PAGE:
Home Star--the program nicknamed Cash for Caulkers designed to kick-start the home energy efficiency services market--stands a chance of passage as part of an offshore-drilling-focused energy bill.
But more than just driving demand for efficient hot-water heaters and insulation, the bill demands that contractors provide data on home efficiency performance for consumers to qualify for the biggest rebates.
The Senate next week is expected to debate awhich is largely a response to the Gulf oil spill but includes Home Star and incentives for electric and natural-gas vehicles.
Although passage is not certain, the $5 billion bill would be a shot in the arm for the foundering home performance business and introduce more accountability on contractors, said Matt Golden, the policy director for advocacy group Efficiency First and the president of Recurve, an efficiency services company.
"We're quite bullish that this is a good vehicle but with the politics in the Senate, nothing is easy," he said, adding that in previous years,would have been a stand-alone bill and faced an easier route to passage.
There are three components to Home Star. (See details in Senate bill starting on page 305 of PDF.) They include two levels of home efficiency incentives and financing for home improvements. The financing, which would be done through states, is particularly important given how Property Assessed Clean Energy (PACE) loans linked to a building's property tax are .
The Silver Star portion of Home Star provides rebates, available for a year, up to $3,000 toward equipment that improves energy efficiency and water conservation. To get the money, consumers need to work with accredited professionals. (The Department of Energy is tasked with setting up a Web site to list eligible contractors, but in the meantime the Building Performance Institute provides accreditation.)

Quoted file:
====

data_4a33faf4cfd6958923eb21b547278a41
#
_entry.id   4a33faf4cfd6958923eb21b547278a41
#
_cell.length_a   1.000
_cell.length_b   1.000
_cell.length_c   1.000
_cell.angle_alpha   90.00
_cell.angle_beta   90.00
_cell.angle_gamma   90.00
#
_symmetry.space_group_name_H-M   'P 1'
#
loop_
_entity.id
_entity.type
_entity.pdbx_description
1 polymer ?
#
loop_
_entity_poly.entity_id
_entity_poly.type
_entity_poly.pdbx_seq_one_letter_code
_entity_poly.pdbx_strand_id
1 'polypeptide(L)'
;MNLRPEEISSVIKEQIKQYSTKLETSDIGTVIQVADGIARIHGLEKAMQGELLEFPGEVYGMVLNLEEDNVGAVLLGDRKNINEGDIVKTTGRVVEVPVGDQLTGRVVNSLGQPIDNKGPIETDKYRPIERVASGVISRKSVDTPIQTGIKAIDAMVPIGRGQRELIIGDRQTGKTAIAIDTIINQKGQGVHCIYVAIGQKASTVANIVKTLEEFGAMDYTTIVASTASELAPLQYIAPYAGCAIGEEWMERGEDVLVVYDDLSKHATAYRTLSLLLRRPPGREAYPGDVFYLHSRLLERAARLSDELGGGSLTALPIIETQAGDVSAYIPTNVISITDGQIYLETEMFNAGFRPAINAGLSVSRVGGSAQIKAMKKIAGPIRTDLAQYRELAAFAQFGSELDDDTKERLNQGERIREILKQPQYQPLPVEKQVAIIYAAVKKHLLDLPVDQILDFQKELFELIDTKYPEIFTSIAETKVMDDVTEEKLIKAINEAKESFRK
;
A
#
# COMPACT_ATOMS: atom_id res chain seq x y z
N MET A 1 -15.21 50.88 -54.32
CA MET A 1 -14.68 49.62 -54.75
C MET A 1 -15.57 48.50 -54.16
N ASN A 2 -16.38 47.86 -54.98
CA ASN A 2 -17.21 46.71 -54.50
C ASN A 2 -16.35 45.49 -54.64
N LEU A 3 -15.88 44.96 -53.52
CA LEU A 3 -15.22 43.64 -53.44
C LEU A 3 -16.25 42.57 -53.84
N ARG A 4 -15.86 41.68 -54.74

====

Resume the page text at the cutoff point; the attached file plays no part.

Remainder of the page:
"We're trying to raise the bar because we know that much installing today is not done correctly and we're trying to advance the industry," said Golden.
Gold Star is a two-year program that offers up to $8,000 in rebates but contractors and homeowners need to demonstrate the efficiency improvements.
After doing an energy audit and using simulation software to model energy and water use, a home is eligible for $3,000 in rebates for a 20 percent improvement. Each 5 percent efficiency improvement opens up another $1,000 up to the limit, or half the total cost of the installation, according to the Senate version of the bill.
Having to quantify the results is meant to add more rigor to the home performance industry, said Golden.
"There's no chance that we have money to subsidize our ways to our goals," he said, adding that homes account for 20 percent of the energy use in the U.S. "To get to our goal and to be economically sustainable, we have to create industry where we can predict energy-efficiency gains that are accurate.'
The longer-term vision is to incorporate that efficiency improvement data for planning the capacity needed on the electricity grid, Golden said. With more data, energy reduction forecasts become more accurate and useful to grid planners.
In the meantime, though, passage of Home Star would simply help put the home performance industry on the map, Golden said. And educated consumers who already know about the program may stop holding off on making any home energy-related purchases.